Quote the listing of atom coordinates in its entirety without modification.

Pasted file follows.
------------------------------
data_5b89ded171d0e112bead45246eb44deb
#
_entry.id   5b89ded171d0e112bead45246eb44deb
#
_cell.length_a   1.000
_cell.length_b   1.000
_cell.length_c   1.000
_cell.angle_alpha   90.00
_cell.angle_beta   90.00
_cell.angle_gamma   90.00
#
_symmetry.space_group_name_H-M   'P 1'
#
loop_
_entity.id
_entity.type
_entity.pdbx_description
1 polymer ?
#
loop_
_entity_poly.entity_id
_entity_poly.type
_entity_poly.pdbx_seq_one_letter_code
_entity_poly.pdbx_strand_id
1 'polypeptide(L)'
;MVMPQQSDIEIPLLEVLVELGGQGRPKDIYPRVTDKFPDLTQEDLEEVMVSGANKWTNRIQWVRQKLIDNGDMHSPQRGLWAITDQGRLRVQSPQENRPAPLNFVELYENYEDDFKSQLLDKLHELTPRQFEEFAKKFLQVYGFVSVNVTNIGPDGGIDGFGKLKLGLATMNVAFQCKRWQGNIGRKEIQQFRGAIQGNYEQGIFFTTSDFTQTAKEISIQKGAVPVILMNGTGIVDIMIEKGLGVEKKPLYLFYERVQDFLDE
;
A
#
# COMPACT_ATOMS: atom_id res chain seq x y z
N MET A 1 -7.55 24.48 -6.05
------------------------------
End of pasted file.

data_5b89ded171d0e112bead45246eb44deb
#
_entry.id   5b89ded171d0e112bead45246eb44deb
#
_cell.length_a   1.000
_cell.length_b   1.000
_cell.length_c   1.000
_cell.angle_alpha   90.00
_cell.angle_beta   90.00
_cell.angle_gamma   90.00
#
_symmetry.space_group_name_H-M   'P 1'
#
loop_
_entity.id
_entity.type
_entity.pdbx_description
1 polymer ?
#
loop_
_entity_poly.entity_id
_entity_poly.type
_entity_poly.pdbx_seq_one_letter_code
_entity_poly.pdbx_strand_id
1 'polypeptide(L)'
;MVMPQQSDIEIPLLEVLVELGGQGRPKDIYPRVTDKFPDLTQEDLEEVMVSGANKWTNRIQWVRQKLIDNGDMHSPQRGLWAITDQGRLRVQSPQENRPAPLNFVELYENYEDDFKSQLLDKLHELTPRQFEEFAKKFLQVYGFVSVNVTNIGPDGGIDGFGKLKLGLATMNVAFQCKRWQGNIGRKEIQQFRGAIQGNYEQGIFFTTSDFTQTAKEISIQKGAVPVILMNGTGIVDIMIEKGLGVEKKPLYLFYERVQDFLDE
;
A
#
# COMPACT_ATOMS: atom_id res chain seq x y z
N MET A 1 -7.55 24.48 -6.05